The Reality of Reputation

This week i have been running a series of Leadership Campfires around ‘Reputation’, and today i am sharing a reflection upon these conversations.

Or perhaps i should say ‘Reputations’, because we carry not one, but many.

Reputation is a story: a story we tell, a story told about us, sometimes a story imposed upon us.

It probably sits in the nebulous space of beliefs, in that it is not ‘real’ in a physical sense, nor ‘real’ in a physics one – there is no force or particle of reputation, beyond that which we choose to believe in.

And yet it acts upon us: sometimes precipitating consequence upon us, and sometimes more insidiously causing us to hold back from action in fear of consequence.

In my work on Social Leadership i illustrate a naively simply sequence: Community as a social structure, Reputation earned within Community, and Social Authority founded upon Reputation. There is some truth in this: reputation itself is not the power, but it does act as the foundation of it.

In conversations about Reputation, the word ‘Authenticity’ comes up fast: we understand that Reputation is linked to the Authenticity of our actions, and yet this typically just nudges the need for understanding further down the line. Now we have to ask what ‘Authenticity’ actually is.

In research in the NHS, using imagery to explore leadership, people represented Authenticity as the roots of a tree more often than any other way. Second place illustrated Authenticity as the foundations of a castle or tower. So perhaps we see Authenticity as the foundation that confers validity or power into our actions.

As well as being earned, Reputation can be imposed: when we join a team or social structure we meet people directly, but we also meet their Reputation. And perhaps our ‘belief’ in that person is formed as a convergence of the two.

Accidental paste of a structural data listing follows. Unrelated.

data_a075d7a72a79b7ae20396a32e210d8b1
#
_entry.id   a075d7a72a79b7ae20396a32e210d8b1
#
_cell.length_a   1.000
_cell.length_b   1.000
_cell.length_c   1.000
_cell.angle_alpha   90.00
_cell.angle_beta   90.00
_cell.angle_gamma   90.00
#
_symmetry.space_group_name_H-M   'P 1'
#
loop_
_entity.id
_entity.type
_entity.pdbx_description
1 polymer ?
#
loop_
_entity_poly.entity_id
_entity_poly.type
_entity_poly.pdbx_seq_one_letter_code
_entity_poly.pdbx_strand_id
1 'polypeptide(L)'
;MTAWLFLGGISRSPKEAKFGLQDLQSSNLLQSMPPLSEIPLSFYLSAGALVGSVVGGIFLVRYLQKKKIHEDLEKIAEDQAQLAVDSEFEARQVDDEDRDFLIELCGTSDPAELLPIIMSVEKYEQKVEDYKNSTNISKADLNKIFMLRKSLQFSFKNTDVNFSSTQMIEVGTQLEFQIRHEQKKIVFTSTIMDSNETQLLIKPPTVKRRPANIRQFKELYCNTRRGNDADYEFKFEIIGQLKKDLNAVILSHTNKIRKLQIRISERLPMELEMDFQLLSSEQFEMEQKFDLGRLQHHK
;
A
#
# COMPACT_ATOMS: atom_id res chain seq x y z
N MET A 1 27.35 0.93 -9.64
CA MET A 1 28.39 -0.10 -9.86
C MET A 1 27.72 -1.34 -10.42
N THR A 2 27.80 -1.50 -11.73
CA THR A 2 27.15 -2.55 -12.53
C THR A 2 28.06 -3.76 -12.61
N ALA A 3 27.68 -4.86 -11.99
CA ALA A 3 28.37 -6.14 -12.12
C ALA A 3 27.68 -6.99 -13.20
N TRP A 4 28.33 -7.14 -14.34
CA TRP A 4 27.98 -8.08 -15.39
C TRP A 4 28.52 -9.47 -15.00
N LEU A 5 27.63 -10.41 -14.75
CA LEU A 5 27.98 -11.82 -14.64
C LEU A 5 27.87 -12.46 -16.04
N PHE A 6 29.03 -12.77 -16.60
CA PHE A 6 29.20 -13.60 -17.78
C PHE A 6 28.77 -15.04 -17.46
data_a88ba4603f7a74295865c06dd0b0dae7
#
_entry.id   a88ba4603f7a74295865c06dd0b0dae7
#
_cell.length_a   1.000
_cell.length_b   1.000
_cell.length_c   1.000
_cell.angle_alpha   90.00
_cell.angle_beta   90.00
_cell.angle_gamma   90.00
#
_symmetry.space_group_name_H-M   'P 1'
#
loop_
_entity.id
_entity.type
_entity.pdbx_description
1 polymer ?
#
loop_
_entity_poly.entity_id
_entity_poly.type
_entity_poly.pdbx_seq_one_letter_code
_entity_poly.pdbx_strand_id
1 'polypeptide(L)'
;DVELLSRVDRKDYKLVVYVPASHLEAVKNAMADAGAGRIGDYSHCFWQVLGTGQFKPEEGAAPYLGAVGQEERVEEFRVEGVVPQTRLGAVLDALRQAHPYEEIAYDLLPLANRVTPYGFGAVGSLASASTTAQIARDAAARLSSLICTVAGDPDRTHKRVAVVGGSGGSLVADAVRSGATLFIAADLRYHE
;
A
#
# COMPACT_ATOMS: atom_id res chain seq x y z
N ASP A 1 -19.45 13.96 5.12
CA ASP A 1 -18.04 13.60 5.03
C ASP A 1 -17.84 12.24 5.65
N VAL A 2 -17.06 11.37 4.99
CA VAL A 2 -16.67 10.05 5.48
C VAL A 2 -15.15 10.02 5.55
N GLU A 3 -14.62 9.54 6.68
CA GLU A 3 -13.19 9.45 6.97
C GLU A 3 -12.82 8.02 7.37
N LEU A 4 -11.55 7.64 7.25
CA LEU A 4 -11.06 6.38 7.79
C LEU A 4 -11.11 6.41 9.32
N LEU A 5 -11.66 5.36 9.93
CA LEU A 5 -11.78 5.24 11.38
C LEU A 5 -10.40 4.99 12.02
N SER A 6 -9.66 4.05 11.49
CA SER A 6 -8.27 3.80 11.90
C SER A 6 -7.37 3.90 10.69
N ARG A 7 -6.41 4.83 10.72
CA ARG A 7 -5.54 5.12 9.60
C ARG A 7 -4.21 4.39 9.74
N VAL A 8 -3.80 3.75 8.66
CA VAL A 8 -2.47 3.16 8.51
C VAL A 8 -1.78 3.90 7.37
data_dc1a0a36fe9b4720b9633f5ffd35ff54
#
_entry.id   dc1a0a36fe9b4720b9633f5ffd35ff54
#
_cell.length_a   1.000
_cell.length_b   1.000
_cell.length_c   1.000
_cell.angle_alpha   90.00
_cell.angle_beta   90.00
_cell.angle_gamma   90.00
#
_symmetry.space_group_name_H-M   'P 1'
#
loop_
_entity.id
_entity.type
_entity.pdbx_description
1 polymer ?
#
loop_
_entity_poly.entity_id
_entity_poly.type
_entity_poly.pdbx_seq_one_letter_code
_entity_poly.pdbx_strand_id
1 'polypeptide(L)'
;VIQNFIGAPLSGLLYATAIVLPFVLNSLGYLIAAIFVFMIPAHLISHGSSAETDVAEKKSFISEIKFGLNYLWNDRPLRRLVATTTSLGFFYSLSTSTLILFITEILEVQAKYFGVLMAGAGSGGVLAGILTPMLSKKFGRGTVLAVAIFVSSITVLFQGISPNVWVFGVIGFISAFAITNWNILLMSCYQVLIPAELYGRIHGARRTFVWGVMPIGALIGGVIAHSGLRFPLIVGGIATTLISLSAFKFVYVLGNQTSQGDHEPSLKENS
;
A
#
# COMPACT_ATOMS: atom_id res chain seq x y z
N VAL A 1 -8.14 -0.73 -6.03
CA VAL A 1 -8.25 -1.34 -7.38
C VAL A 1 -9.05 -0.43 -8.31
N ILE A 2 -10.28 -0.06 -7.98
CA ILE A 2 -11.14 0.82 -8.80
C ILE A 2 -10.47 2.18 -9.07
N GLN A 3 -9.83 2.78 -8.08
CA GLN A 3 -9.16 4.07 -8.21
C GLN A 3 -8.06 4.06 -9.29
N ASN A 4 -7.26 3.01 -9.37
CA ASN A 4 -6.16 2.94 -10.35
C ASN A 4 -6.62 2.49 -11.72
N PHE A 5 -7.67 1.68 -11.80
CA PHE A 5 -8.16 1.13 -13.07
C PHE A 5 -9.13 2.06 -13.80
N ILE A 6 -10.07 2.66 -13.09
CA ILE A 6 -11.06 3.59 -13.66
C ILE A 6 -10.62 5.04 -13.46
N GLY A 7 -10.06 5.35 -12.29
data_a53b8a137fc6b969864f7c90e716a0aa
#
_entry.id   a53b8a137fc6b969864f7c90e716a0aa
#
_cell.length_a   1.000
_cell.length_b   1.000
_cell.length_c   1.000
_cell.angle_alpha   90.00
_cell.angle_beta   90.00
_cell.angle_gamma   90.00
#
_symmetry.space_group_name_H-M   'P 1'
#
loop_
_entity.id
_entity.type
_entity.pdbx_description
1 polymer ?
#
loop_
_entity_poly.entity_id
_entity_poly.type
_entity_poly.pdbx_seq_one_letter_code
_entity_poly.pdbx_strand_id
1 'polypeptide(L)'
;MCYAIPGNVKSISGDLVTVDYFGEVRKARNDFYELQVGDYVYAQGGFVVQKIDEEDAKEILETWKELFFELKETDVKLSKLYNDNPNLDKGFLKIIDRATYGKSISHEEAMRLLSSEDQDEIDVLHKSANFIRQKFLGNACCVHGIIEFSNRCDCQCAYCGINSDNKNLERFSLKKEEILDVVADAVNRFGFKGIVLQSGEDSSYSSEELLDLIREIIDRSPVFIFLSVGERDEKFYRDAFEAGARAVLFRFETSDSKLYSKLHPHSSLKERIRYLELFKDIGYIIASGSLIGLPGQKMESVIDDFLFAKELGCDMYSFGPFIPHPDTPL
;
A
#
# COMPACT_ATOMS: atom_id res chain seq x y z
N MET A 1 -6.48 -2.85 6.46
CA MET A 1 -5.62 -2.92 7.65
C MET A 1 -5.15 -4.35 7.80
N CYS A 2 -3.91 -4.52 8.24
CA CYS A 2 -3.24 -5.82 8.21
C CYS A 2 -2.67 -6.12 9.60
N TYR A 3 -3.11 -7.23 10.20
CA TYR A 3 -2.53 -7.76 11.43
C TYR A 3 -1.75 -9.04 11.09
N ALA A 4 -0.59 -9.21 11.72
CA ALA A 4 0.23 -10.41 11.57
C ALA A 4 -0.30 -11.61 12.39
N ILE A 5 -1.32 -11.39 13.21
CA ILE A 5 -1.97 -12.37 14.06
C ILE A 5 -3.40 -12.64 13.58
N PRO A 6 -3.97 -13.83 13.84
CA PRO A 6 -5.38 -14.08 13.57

Clearly our actions impact our Reputation, but they are not the only force at play.

It’s likely that Reputation is also filtered through cultural perspectives too: in some cultures the individual voice is valued over collective conformity, whilst in others the opposite is true.

Almost certainly there is bias in how Reputation is traded too: we are more likely to trust people who are ‘like us’, and hence Reputation almost certainly follows this pattern (although i have not directly researched this).

Some people find their Reputation through building or perpetuating a system, whilst others claim it by smashing a system down.

Undoubtedly the Social Age sees an elevation of the Reputation Economy, as we increasingly operate at the intersection of formal (largely static) and reputation based (dynamic and complex) systems.

Our ability to navigate this, but not to attempt or been seen to game it, will be a component of finding Social Leadership.

About julianstodd

Author, Artist, Researcher, and Founder of Sea Salt Learning. My work explores the context of the Social Age and the intersection of formal and social systems.
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